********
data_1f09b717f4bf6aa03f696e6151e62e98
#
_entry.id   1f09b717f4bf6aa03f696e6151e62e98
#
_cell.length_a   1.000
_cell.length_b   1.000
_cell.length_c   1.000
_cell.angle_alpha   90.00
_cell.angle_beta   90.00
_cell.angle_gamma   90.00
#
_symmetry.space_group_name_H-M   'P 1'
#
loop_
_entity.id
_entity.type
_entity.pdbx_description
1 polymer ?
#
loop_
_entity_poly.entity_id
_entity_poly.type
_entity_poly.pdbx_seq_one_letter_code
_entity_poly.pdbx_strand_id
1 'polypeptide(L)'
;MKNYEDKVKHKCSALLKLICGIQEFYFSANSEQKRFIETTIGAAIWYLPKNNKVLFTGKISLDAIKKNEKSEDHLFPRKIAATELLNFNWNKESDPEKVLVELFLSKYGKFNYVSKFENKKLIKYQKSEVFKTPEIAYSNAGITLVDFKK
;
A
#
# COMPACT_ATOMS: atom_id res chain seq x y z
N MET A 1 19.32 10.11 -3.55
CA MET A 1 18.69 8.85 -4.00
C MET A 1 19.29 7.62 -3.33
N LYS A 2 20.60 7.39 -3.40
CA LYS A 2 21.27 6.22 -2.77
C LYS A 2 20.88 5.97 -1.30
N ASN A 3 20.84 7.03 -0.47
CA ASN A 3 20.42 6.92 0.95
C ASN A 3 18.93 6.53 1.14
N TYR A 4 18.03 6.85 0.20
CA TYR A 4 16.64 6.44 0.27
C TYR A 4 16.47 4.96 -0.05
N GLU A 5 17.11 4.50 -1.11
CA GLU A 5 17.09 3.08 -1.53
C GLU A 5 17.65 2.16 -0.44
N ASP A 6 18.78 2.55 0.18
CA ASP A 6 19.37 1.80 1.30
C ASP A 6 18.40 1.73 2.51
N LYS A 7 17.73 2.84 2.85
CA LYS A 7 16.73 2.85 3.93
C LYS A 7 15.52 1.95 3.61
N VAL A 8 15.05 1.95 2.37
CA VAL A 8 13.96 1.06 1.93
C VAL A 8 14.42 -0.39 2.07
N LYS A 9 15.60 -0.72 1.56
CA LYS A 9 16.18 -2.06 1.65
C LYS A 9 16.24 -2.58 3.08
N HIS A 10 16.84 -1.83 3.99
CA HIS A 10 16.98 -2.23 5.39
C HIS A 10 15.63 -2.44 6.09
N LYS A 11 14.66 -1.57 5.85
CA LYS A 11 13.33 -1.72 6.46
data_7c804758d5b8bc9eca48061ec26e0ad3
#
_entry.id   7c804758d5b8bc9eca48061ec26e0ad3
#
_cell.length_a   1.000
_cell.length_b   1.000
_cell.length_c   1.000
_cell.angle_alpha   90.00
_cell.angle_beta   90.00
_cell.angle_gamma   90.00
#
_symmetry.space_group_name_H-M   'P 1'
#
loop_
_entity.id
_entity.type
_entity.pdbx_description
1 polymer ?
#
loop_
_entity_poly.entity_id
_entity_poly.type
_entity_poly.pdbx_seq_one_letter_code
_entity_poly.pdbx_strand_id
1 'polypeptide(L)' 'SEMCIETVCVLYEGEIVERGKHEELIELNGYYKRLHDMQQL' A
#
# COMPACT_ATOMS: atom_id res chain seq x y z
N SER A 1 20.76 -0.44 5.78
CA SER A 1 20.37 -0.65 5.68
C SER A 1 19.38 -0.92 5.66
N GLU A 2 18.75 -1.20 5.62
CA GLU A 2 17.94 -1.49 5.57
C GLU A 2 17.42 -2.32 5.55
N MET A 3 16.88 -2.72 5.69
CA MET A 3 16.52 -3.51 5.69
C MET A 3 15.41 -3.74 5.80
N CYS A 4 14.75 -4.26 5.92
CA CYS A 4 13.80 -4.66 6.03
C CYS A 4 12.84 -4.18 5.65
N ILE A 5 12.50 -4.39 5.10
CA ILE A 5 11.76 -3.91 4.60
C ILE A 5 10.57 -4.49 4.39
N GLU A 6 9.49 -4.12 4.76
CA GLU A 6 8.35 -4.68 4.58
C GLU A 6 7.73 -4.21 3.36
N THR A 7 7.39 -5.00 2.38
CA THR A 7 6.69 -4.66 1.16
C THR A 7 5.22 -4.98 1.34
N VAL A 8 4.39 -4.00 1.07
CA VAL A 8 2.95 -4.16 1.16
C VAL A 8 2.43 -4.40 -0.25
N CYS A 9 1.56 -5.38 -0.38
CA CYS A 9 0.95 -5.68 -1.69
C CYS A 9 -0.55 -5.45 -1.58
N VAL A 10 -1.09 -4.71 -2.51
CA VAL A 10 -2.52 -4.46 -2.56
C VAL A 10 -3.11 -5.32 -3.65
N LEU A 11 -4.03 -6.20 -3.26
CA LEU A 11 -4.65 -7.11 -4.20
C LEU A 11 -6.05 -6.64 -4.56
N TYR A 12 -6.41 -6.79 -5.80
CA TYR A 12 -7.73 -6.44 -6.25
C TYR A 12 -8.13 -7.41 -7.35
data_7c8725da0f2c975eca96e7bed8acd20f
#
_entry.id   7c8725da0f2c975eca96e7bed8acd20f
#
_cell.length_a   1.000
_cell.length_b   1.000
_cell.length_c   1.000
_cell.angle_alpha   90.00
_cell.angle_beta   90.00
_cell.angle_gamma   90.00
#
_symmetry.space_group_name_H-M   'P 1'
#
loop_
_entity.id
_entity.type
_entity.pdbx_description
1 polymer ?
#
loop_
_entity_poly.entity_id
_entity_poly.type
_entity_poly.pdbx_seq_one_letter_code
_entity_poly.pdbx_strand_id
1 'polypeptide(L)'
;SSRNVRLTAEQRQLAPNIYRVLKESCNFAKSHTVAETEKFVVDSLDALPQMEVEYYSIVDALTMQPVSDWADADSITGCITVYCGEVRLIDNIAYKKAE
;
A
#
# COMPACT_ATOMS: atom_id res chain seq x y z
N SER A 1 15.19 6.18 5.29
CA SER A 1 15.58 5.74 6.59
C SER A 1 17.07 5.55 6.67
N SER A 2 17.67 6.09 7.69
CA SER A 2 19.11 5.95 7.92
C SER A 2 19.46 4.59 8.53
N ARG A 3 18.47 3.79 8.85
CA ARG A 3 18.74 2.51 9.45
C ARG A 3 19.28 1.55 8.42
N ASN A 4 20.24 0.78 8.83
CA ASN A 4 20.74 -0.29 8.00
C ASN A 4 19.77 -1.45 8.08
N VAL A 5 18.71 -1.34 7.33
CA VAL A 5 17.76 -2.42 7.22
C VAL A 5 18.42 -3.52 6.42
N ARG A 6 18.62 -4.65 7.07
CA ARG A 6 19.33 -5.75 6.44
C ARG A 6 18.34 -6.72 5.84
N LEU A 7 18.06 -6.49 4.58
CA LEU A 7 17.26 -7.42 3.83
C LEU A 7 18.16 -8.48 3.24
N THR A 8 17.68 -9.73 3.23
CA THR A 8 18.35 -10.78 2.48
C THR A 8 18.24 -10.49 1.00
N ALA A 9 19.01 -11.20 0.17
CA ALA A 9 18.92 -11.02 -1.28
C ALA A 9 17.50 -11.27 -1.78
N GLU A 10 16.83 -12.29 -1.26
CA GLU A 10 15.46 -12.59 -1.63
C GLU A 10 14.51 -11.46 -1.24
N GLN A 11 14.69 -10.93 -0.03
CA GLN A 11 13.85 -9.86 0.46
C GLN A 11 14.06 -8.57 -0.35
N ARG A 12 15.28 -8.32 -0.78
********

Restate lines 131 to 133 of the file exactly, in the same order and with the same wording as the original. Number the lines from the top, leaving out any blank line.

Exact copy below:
_cell.length_b   1.000
_cell.length_c   1.000
_cell.angle_alpha   90.00